Carriers will be forced to move to tiered pricing for mobile internet access, according to Coda Research Consultancy.
The company forecasts that cellphone data traffic in the US will hit 327PB per month by 2015, rising at a compound annual growth rate of 117 percent. This means, says the firm, that tiered pricing for mobile internet access will become unavoidable.
At the core of this growth is mobile video. Rising at 138 percent CAGR to reach 224PB per month in 2015, mobile video will form two thirds of mobile handset data traffic.
"Will the carriers be able to cope? Peak capacity is the main issue rather than capacity in general. This is particularly problematic in high-density cities such as San Francisco, Boston, New York and Phoenix," says Steve Smith, co-founder of Coda.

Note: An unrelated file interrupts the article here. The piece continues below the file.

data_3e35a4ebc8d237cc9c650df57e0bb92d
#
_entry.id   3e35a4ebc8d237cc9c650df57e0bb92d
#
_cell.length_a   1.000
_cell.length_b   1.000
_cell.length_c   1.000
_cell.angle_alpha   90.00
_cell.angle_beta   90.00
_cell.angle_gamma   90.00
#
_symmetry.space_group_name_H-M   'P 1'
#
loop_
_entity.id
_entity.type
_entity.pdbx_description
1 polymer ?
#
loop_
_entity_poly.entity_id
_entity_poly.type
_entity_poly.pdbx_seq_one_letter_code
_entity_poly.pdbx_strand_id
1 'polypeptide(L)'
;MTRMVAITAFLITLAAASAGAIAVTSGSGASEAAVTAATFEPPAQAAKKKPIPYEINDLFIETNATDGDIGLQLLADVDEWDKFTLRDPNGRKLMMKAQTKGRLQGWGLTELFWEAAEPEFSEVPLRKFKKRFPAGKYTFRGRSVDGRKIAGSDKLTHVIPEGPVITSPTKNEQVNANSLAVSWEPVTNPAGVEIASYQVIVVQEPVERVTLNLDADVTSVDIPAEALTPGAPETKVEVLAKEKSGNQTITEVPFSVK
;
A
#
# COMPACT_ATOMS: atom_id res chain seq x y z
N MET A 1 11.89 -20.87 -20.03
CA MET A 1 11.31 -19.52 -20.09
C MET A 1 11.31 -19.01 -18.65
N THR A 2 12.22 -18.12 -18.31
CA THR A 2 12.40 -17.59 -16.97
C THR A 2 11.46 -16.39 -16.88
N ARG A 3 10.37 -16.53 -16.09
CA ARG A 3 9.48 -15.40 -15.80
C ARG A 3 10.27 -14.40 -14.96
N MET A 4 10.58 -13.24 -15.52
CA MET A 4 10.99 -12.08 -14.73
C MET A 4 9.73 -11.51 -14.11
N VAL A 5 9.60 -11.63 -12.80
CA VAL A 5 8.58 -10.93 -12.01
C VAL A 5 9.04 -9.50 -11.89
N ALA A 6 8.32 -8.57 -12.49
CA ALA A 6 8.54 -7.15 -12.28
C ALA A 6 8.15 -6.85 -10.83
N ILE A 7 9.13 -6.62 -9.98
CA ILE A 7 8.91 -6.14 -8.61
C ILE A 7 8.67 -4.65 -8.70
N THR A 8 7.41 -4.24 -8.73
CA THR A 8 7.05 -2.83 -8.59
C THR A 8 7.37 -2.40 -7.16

"As carrier networks now stand, network utilization will reach 100 percent in 2012 during peak times."
While flat-rate pricing has helped drive mobile internet adoption, says Coda, as smartphone penetration rises and as carriers roll out 4G, they will have to move toward tiered pricing.
It won't be easy to sell this to consumers, though, says Smith.
"Carriers have found predicting data usage difficult. How much more difficult will this be for users? Ask the average mobile subscriber how much usage 100mb will give them and it is almost certain they won't know. Nor do people want to be constantly on watch for the amount of traffic they are creating as they go through the month," he warns.
"Carriers are clearly going to have to do some creative thinking about how to sell tiered pricing to consumers. Alternatives to download limits may be around speed and time of day."
Mobile internet and handsets in the US, with forecasts to 2015 is here.